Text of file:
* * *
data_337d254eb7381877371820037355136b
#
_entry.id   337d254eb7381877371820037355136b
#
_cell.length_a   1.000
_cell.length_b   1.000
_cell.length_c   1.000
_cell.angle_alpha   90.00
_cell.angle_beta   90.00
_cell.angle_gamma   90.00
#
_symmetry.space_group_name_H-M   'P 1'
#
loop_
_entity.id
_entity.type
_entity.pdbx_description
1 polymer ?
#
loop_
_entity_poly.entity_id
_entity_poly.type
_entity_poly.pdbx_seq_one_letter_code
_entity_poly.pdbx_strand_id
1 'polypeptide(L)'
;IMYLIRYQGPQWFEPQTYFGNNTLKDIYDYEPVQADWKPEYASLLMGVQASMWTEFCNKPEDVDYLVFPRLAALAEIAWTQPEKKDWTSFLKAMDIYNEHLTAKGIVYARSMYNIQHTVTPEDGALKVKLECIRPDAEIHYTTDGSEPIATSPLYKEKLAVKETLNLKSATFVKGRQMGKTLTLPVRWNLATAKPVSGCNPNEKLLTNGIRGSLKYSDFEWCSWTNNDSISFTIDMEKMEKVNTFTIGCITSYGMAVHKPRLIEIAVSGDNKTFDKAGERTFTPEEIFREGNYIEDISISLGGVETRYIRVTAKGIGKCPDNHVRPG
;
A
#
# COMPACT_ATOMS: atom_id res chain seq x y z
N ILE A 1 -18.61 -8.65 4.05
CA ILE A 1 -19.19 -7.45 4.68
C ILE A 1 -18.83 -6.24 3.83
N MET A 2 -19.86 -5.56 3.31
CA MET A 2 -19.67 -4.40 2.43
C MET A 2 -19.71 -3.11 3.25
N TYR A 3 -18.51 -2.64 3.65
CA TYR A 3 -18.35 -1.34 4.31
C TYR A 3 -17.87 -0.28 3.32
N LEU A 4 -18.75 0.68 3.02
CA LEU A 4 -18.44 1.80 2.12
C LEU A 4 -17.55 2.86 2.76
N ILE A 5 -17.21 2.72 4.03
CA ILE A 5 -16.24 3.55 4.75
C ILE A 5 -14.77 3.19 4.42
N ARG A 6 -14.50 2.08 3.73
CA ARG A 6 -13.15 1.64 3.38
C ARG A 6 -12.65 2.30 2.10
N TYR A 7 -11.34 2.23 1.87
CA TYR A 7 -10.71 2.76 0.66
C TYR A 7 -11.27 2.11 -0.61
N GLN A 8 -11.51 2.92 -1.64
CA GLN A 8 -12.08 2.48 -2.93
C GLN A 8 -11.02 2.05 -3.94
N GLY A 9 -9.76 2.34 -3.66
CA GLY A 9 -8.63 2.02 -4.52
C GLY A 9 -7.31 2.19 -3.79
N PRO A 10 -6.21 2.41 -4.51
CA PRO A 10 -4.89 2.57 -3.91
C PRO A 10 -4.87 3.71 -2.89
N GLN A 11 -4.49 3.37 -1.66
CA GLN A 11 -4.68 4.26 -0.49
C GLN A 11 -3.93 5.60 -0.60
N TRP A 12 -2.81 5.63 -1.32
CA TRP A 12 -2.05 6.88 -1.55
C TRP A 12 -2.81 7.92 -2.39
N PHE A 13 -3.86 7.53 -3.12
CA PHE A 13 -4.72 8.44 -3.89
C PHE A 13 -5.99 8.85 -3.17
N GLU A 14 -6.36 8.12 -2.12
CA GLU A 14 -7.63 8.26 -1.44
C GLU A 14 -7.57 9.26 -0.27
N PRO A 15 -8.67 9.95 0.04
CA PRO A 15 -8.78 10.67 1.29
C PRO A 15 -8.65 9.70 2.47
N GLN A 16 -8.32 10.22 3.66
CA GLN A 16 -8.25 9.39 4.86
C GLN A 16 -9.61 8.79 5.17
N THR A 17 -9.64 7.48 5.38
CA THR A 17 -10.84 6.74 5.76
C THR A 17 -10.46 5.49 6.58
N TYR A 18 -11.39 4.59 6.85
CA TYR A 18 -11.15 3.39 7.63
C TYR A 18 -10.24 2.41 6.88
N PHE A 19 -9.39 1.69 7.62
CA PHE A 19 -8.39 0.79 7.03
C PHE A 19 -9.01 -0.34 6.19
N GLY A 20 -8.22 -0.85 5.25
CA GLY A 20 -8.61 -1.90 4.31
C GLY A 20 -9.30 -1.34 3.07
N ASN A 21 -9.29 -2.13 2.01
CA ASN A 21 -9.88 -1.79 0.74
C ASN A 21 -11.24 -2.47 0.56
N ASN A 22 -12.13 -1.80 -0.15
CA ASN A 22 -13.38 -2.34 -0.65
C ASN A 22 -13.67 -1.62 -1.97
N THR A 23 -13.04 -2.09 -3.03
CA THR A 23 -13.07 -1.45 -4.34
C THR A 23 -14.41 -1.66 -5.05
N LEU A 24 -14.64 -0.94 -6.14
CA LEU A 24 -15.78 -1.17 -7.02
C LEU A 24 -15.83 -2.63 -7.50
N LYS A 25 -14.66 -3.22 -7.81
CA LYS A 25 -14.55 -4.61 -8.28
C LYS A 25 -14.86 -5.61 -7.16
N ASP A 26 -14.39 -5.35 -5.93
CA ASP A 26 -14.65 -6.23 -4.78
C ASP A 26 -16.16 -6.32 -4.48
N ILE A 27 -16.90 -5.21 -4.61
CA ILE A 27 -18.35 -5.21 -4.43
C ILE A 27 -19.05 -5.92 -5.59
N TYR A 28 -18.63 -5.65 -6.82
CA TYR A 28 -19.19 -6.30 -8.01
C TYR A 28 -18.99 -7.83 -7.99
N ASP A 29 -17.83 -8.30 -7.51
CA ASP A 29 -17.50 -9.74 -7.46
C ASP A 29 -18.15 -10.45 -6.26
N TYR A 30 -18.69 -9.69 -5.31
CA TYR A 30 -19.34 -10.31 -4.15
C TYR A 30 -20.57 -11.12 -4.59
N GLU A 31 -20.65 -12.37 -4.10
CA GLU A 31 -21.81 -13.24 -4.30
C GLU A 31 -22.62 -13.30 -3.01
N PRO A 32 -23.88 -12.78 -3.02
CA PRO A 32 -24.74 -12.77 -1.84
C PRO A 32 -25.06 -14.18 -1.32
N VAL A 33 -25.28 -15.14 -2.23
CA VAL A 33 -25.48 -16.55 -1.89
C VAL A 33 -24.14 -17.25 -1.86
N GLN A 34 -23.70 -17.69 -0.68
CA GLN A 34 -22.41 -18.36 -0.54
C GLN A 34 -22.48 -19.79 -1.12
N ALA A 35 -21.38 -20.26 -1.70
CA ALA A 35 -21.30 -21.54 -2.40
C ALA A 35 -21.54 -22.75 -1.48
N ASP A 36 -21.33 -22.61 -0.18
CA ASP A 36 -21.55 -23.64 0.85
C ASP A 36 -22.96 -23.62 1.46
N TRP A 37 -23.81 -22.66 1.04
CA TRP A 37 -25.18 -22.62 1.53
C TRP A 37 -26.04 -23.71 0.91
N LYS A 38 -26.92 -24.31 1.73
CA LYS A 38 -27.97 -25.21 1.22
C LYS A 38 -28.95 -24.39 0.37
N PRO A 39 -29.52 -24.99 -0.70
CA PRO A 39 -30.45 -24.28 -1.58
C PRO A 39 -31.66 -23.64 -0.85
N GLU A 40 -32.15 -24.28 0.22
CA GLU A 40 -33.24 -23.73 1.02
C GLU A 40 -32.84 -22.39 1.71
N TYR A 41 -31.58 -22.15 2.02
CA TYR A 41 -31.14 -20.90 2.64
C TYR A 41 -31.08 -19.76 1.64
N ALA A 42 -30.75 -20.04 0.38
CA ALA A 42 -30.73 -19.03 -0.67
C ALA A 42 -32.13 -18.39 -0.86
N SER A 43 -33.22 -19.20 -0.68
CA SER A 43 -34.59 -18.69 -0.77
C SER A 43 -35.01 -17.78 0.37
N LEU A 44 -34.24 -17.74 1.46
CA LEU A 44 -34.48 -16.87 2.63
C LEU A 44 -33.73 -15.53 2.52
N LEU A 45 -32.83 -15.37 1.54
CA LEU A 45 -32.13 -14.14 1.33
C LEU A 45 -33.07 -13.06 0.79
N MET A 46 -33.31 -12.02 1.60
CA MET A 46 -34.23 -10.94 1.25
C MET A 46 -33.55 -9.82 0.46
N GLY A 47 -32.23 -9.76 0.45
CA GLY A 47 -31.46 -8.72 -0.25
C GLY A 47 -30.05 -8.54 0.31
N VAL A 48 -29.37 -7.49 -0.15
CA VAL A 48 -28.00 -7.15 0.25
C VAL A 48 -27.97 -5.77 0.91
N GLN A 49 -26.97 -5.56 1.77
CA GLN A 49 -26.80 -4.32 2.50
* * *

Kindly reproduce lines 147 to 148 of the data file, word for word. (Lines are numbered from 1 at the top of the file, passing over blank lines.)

C PRO A 39 -31.66 -23.64 -0.85
N GLU A 40 -32.15 -24.28 0.22